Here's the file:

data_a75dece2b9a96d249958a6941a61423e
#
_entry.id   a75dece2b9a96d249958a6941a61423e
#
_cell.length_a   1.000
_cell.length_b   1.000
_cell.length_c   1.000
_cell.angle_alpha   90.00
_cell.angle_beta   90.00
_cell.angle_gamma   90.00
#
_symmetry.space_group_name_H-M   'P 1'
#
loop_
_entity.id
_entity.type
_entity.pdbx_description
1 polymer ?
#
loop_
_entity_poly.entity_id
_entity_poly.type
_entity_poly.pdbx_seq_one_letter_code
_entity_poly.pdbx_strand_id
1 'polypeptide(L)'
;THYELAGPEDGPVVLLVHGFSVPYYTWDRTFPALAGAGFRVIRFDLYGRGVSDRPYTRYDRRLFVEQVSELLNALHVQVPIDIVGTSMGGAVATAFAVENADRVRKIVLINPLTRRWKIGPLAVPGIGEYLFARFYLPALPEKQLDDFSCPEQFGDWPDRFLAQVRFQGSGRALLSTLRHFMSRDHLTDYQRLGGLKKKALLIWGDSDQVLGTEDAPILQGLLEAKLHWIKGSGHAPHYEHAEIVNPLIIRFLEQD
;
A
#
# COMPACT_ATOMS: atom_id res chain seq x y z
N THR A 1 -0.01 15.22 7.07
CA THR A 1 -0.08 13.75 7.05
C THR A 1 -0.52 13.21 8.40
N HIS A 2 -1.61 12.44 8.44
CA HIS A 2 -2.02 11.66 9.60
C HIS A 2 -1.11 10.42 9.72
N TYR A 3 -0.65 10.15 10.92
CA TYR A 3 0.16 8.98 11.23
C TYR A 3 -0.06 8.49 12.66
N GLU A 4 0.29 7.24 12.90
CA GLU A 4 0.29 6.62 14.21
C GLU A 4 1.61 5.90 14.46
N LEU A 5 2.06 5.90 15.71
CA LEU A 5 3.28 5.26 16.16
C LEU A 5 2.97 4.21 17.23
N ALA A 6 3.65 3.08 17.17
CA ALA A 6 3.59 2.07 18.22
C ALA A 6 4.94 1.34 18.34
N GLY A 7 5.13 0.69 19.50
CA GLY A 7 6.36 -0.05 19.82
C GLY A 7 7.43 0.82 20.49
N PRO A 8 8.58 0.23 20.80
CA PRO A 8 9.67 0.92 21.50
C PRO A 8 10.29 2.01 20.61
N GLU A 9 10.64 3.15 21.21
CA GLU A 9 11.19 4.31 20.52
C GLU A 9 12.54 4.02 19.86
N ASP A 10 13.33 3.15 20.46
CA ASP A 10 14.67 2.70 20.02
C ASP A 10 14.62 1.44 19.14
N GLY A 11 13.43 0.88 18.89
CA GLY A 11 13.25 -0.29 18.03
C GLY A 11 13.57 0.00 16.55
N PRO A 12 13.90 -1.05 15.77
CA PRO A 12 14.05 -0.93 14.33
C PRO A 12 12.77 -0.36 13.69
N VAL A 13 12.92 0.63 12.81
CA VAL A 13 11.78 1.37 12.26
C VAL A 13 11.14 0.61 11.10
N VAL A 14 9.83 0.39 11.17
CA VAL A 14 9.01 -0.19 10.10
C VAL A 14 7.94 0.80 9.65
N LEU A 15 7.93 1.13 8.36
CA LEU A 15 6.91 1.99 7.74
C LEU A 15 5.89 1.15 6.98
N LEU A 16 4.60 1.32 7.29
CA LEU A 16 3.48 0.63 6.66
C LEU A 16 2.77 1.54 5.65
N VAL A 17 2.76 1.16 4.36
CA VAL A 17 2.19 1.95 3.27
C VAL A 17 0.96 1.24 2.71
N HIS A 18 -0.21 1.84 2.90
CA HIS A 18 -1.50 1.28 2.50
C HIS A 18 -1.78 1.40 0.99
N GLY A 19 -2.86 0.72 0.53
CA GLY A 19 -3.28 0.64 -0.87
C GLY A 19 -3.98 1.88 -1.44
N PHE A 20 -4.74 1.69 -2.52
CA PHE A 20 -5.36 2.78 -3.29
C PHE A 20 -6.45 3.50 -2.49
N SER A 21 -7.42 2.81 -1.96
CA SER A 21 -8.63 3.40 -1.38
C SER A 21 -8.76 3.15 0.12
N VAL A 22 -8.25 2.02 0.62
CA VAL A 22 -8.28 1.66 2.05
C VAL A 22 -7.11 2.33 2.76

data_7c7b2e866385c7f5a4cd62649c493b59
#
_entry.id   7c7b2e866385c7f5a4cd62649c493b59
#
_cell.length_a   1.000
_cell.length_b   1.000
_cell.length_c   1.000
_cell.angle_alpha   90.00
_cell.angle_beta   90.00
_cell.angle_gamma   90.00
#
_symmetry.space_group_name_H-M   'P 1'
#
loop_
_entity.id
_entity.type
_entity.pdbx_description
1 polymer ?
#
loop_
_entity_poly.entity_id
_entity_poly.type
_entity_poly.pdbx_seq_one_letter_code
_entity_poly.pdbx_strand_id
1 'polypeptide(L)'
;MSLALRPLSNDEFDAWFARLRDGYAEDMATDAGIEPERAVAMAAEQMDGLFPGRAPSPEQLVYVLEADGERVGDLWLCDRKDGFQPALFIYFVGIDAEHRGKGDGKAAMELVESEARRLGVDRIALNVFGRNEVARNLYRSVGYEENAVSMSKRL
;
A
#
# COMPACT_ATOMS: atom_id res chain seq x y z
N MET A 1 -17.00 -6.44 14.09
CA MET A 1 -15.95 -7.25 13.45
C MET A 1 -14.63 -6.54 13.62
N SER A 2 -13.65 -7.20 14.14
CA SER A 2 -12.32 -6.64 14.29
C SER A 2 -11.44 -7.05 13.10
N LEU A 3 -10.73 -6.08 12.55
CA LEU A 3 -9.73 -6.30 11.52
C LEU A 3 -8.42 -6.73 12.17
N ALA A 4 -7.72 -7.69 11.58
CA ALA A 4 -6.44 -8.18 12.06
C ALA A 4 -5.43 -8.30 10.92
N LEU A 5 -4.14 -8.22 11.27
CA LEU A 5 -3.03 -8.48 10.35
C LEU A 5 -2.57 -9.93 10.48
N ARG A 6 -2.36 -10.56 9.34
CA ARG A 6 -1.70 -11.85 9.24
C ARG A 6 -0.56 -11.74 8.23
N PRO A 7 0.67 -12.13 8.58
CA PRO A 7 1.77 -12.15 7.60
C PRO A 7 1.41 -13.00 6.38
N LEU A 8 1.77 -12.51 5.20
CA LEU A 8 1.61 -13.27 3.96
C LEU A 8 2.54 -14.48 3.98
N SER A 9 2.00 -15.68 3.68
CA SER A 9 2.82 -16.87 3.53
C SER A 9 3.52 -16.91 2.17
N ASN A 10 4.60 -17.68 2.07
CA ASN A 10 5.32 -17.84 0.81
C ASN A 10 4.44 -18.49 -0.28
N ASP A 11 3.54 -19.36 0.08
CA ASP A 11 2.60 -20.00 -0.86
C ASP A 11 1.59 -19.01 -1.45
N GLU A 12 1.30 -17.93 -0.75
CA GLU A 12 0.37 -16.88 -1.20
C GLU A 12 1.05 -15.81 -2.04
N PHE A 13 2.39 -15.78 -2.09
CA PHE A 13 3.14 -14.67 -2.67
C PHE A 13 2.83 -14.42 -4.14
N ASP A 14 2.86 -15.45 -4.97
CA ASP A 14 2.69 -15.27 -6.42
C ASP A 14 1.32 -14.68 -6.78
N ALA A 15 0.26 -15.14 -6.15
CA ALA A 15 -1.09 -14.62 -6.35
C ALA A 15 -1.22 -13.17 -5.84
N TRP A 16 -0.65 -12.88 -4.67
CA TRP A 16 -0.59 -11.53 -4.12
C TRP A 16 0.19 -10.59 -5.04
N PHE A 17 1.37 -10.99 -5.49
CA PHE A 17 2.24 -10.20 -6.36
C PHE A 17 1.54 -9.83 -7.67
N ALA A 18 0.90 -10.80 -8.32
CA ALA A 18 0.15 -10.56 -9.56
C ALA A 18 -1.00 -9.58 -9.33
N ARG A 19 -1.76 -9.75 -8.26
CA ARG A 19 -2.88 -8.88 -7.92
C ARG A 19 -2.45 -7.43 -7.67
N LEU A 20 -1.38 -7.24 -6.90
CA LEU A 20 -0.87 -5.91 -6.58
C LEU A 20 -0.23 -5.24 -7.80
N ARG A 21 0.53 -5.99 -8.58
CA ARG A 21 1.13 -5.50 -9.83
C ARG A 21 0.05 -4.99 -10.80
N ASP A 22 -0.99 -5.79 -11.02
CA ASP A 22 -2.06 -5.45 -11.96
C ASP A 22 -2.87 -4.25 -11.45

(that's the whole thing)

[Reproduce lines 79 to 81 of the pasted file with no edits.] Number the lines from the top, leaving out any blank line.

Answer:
N VAL A 17 2.76 1.16 4.36
CA VAL A 17 2.19 1.95 3.27
C VAL A 17 0.96 1.24 2.71